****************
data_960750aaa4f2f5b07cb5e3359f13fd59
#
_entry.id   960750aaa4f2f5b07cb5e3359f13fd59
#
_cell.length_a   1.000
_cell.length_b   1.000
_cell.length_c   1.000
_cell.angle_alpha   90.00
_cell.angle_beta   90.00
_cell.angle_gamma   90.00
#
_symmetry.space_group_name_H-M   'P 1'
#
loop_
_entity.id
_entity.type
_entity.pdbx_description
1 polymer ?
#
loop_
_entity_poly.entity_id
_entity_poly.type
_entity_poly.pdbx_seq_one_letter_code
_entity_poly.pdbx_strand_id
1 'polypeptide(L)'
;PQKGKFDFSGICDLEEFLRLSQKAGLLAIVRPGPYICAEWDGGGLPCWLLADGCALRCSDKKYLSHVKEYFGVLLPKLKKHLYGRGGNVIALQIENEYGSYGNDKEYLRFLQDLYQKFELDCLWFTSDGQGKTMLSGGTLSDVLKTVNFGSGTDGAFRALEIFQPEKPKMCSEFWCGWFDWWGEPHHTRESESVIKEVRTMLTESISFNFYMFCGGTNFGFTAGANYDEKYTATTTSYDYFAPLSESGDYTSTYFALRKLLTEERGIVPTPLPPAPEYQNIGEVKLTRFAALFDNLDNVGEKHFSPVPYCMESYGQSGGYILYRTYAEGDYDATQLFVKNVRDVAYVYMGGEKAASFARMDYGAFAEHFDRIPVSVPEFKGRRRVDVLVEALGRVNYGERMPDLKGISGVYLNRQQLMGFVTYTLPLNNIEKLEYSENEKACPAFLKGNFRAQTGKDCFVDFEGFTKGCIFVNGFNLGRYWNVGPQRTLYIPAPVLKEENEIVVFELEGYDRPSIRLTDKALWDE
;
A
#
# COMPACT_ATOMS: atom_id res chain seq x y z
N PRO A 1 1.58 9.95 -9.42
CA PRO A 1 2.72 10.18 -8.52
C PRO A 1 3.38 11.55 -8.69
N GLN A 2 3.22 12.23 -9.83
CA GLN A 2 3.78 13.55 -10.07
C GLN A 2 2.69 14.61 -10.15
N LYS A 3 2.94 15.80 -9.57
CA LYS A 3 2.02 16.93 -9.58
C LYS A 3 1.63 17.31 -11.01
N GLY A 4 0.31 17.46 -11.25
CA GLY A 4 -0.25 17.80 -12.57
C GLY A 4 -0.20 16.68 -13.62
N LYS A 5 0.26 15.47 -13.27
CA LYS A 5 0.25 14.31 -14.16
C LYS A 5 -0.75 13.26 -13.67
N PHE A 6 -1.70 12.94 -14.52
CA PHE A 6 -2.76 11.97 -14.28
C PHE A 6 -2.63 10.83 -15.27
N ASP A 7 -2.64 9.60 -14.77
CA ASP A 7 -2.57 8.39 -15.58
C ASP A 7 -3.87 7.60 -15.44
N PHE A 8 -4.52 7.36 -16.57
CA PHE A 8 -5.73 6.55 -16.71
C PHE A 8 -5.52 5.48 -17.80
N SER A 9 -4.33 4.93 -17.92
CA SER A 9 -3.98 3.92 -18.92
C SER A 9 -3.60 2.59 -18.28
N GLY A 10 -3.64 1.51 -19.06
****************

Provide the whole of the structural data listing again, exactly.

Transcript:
data_960750aaa4f2f5b07cb5e3359f13fd59
#
_entry.id   960750aaa4f2f5b07cb5e3359f13fd59
#
_cell.length_a   1.000
_cell.length_b   1.000
_cell.length_c   1.000
_cell.angle_alpha   90.00
_cell.angle_beta   90.00
_cell.angle_gamma   90.00
#
_symmetry.space_group_name_H-M   'P 1'
#
loop_
_entity.id
_entity.type
_entity.pdbx_description
1 polymer ?
#
loop_
_entity_poly.entity_id
_entity_poly.type
_entity_poly.pdbx_seq_one_letter_code
_entity_poly.pdbx_strand_id
1 'polypeptide(L)'
;PQKGKFDFSGICDLEEFLRLSQKAGLLAIVRPGPYICAEWDGGGLPCWLLADGCALRCSDKKYLSHVKEYFGVLLPKLKKHLYGRGGNVIALQIENEYGSYGNDKEYLRFLQDLYQKFELDCLWFTSDGQGKTMLSGGTLSDVLKTVNFGSGTDGAFRALEIFQPEKPKMCSEFWCGWFDWWGEPHHTRESESVIKEVRTMLTESISFNFYMFCGGTNFGFTAGANYDEKYTATTTSYDYFAPLSESGDYTSTYFALRKLLTEERGIVPTPLPPAPEYQNIGEVKLTRFAALFDNLDNVGEKHFSPVPYCMESYGQSGGYILYRTYAEGDYDATQLFVKNVRDVAYVYMGGEKAASFARMDYGAFAEHFDRIPVSVPEFKGRRRVDVLVEALGRVNYGERMPDLKGISGVYLNRQQLMGFVTYTLPLNNIEKLEYSENEKACPAFLKGNFRAQTGKDCFVDFEGFTKGCIFVNGFNLGRYWNVGPQRTLYIPAPVLKEENEIVVFELEGYDRPSIRLTDKALWDE
;
A
#
# COMPACT_ATOMS: atom_id res chain seq x y z
N PRO A 1 1.58 9.95 -9.42
CA PRO A 1 2.72 10.18 -8.52
C PRO A 1 3.38 11.55 -8.69
N GLN A 2 3.22 12.23 -9.83
CA GLN A 2 3.78 13.55 -10.07
C GLN A 2 2.69 14.61 -10.15
N LYS A 3 2.94 15.80 -9.57
CA LYS A 3 2.02 16.93 -9.58
C LYS A 3 1.63 17.31 -11.01
N GLY A 4 0.31 17.46 -11.25
CA GLY A 4 -0.25 17.80 -12.57
C GLY A 4 -0.20 16.68 -13.62
N LYS A 5 0.26 15.47 -13.27
CA LYS A 5 0.25 14.31 -14.16
C LYS A 5 -0.75 13.26 -13.67
N PHE A 6 -1.70 12.94 -14.52
CA PHE A 6 -2.76 11.97 -14.28
C PHE A 6 -2.63 10.83 -15.27
N ASP A 7 -2.64 9.60 -14.77
CA ASP A 7 -2.57 8.39 -15.58
C ASP A 7 -3.87 7.60 -15.44
N PHE A 8 -4.52 7.36 -16.57
CA PHE A 8 -5.73 6.55 -16.71
C PHE A 8 -5.52 5.48 -17.80
N SER A 9 -4.33 4.93 -17.92
CA SER A 9 -3.98 3.92 -18.92
C SER A 9 -3.60 2.59 -18.28
N GLY A 10 -3.64 1.51 -19.06